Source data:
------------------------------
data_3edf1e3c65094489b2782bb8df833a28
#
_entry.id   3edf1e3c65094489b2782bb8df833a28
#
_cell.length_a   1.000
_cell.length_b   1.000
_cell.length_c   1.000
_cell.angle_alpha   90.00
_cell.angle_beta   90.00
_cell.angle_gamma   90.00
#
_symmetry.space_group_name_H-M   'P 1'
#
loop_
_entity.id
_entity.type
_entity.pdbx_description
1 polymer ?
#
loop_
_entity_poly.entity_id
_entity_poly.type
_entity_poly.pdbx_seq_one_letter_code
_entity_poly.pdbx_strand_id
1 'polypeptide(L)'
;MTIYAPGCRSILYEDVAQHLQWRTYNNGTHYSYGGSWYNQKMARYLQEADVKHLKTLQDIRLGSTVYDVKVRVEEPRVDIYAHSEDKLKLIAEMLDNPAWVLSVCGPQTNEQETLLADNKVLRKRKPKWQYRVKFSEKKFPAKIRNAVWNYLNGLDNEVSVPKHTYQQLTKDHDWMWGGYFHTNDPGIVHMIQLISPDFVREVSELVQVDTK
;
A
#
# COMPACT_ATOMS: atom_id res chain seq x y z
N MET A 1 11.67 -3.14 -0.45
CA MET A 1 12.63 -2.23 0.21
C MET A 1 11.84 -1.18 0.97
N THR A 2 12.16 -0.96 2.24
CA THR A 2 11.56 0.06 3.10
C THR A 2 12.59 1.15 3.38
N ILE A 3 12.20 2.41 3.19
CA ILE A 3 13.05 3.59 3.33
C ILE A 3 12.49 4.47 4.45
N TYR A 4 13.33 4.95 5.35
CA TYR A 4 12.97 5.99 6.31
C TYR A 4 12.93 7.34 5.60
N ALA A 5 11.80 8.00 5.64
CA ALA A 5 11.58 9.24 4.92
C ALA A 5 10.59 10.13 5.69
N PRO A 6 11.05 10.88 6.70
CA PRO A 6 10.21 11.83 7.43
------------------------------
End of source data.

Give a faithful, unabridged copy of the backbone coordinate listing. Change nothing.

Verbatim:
data_3edf1e3c65094489b2782bb8df833a28
#
_entry.id   3edf1e3c65094489b2782bb8df833a28
#
_cell.length_a   1.000
_cell.length_b   1.000
_cell.length_c   1.000
_cell.angle_alpha   90.00
_cell.angle_beta   90.00
_cell.angle_gamma   90.00
#
_symmetry.space_group_name_H-M   'P 1'
#
loop_
_entity.id
_entity.type
_entity.pdbx_description
1 polymer ?
#
loop_
_entity_poly.entity_id
_entity_poly.type
_entity_poly.pdbx_seq_one_letter_code
_entity_poly.pdbx_strand_id
1 'polypeptide(L)'
;MTIYAPGCRSILYEDVAQHLQWRTYNNGTHYSYGGSWYNQKMARYLQEADVKHLKTLQDIRLGSTVYDVKVRVEEPRVDIYAHSEDKLKLIAEMLDNPAWVLSVCGPQTNEQETLLADNKVLRKRKPKWQYRVKFSEKKFPAKIRNAVWNYLNGLDNEVSVPKHTYQQLTKDHDWMWGGYFHTNDPGIVHMIQLISPDFVREVSELVQVDTK
;
A
#
# COMPACT_ATOMS: atom_id res chain seq x y z
N MET A 1 11.67 -3.14 -0.45
CA MET A 1 12.63 -2.23 0.21
C MET A 1 11.84 -1.18 0.97
N THR A 2 12.16 -0.96 2.24
CA THR A 2 11.56 0.06 3.10
C THR A 2 12.59 1.15 3.38
N ILE A 3 12.20 2.41 3.19
CA ILE A 3 13.05 3.59 3.33
C ILE A 3 12.49 4.47 4.45
N TYR A 4 13.33 4.95 5.35
CA TYR A 4 12.97 5.99 6.31
C TYR A 4 12.93 7.34 5.60
N ALA A 5 11.80 8.00 5.64
CA ALA A 5 11.58 9.24 4.92
C ALA A 5 10.59 10.13 5.69
N PRO A 6 11.05 10.88 6.70
CA PRO A 6 10.21 11.83 7.43